Parents of pupils at Cambridge Primary School are outraged by the school’s decision to implement a test to determine whether pupils can qualify to study Xhosa instead of Afrikaans as a first additional language from Grades 4-7.
On October 30, the school issued a letter to parents explaining that it will be offering isiXhosa as an alternative to Afrikaans, from 2024.
The letter states that pupils who have an interest in studying Xhosa will be required to do an assessment to test their ability to read, speak, comprehend, and write in Xhosa.
The curriculum will cover listening and speaking, reading and viewing, writing, and presenting language structures and conventions.
The letter, issued by deputy principal Lisa de la Cornillere-Schutte, reads: “Please take note that this would be their First Additional Language and they would have to pass it to progress to the following grade. Many children who have taken isiXhosa in the past have realised it is quite difficult.”
Pupils who are unable to meet the minimum requirements will not qualify to take isiXhosa as their first additional language and will have to do Afrikaans instead, the letter states.
Angry parents expressed their frustration on social media and to the media, claiming the school was being discriminatory.
One parent said: “I am not happy with this. It seems as if they are working against the black child.
“The fact that there is no test for the Afrikaans subject shows how unfair this is.
“If they deny our children the chance to do Xhosa, that will also affect their confidence and make them think they are stupid.
“We pay the same fees as the white parents. Why are they telling us that Xhosa is a difficult subject? Even if it is difficult, it is not their place to tell us.
“They must just scrap the test,” said Velisile Bukula, a disgruntled parent.
Chantel King, a DA MP and shadow minister for higher education, said the testing was unethical.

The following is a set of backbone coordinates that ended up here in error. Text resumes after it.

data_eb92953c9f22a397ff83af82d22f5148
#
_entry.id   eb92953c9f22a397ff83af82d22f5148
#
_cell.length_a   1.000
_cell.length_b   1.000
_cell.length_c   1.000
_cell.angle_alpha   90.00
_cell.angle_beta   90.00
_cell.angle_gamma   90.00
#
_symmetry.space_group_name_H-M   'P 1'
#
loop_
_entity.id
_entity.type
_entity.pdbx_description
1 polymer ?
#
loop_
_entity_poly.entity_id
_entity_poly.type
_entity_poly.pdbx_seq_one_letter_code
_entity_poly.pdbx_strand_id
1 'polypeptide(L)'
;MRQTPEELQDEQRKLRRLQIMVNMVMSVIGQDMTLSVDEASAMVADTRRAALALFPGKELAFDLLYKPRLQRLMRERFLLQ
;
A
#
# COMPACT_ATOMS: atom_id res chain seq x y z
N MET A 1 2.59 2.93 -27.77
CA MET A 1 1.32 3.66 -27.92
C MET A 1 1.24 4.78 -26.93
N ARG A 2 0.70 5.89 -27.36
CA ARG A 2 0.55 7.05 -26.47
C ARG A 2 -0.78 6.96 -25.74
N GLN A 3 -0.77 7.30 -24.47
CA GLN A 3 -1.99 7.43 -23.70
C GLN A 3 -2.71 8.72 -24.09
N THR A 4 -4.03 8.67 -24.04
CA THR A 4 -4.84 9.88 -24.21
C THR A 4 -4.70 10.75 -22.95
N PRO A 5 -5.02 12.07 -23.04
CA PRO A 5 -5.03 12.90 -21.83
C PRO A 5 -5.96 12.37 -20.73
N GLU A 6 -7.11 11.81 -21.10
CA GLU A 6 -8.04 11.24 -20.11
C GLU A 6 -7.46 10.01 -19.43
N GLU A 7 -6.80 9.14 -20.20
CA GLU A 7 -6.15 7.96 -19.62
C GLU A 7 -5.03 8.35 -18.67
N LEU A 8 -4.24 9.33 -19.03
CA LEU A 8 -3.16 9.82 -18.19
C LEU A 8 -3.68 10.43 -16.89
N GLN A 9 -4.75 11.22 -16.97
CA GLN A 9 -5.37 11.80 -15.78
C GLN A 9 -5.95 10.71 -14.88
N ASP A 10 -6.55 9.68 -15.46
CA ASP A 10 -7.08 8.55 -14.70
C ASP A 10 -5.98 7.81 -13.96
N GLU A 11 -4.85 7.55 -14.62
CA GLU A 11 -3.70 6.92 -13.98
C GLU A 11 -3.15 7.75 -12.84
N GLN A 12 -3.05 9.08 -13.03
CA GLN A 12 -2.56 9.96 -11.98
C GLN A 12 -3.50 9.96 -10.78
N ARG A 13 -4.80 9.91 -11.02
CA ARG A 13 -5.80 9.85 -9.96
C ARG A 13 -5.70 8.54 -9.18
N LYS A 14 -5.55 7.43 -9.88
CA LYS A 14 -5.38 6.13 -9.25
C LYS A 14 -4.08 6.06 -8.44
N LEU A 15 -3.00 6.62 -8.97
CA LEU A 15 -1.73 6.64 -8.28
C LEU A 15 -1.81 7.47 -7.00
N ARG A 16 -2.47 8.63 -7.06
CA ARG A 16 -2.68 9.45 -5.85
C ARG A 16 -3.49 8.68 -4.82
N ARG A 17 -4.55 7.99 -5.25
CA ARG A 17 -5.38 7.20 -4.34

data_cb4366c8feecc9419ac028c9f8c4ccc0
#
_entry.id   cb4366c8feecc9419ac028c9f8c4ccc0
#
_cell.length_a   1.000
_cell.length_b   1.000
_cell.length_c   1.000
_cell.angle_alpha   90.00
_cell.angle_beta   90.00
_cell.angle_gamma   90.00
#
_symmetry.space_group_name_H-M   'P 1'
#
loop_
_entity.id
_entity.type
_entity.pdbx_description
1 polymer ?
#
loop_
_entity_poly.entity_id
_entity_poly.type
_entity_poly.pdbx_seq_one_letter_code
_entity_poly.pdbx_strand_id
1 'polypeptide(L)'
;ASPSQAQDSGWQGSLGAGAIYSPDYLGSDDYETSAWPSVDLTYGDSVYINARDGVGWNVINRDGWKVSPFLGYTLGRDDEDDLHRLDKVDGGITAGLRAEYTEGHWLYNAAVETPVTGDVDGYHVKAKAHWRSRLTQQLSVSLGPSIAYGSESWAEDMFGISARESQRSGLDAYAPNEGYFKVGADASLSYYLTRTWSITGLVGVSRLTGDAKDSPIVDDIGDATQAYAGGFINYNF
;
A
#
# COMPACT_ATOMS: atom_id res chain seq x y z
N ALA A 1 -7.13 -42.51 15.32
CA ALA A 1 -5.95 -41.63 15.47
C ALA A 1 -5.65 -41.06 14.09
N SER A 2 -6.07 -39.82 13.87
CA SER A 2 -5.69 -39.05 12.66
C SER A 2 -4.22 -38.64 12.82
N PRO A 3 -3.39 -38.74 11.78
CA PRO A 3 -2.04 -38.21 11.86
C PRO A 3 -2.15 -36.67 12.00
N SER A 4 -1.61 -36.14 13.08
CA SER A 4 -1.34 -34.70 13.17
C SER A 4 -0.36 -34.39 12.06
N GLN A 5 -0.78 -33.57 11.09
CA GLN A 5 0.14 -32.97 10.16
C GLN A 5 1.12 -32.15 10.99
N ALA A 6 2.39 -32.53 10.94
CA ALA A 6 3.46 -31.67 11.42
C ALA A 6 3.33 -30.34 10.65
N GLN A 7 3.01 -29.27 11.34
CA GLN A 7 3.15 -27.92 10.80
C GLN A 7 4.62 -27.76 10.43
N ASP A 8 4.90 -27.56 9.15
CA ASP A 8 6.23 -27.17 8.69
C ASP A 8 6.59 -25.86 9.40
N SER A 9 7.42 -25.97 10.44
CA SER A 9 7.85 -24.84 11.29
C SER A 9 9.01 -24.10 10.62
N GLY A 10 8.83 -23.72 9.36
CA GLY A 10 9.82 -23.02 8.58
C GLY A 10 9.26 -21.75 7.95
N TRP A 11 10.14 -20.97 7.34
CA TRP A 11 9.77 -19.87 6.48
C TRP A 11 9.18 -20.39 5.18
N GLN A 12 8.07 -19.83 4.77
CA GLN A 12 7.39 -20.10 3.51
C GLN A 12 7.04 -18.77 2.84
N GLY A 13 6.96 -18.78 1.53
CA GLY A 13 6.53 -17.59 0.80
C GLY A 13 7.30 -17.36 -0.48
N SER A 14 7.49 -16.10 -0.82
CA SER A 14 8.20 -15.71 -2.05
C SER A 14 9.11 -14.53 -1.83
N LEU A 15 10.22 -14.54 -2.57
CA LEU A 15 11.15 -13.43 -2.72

“Considering that the SGB decided to offer isiXhosa, they should therefore be aware of the language policy and SA Schools Act. Entry-level testing is not constitutionally acceptable and will limit students from mother-tongue learning. There is no such policy, which can be viewed as discriminatory in nature. Language choices is first and foremost that of the parent and learner,” said King.
The principal of the school, Michelle Rothmann, said considering the negative response, the assessment test could be subject to change.
“The idea behind the test is to ensure the learners are at the level they need to be at to do well in Xhosa.
“It is unfortunate the parents went to social media instead of speaking to me directly to share their grievances. I am open to making changes. In fact, the first step will be to ensure we do tests for both Xhosa and Afrikaans to ensure it is fair for everyone,” said Rothmann.
Department of Education provincial spokesperson, Malibongwe Mtima, said the school’s decision to implement a test was in violation of the constitution.
“We have learned of this from social media today [November 3] and we will dispatch a fact-finding team as this is against the supreme law of the Republic, the constitution. Constitutional imperative talks about parity of esteem and equitable use of all languages, hence we shall do that,” he said.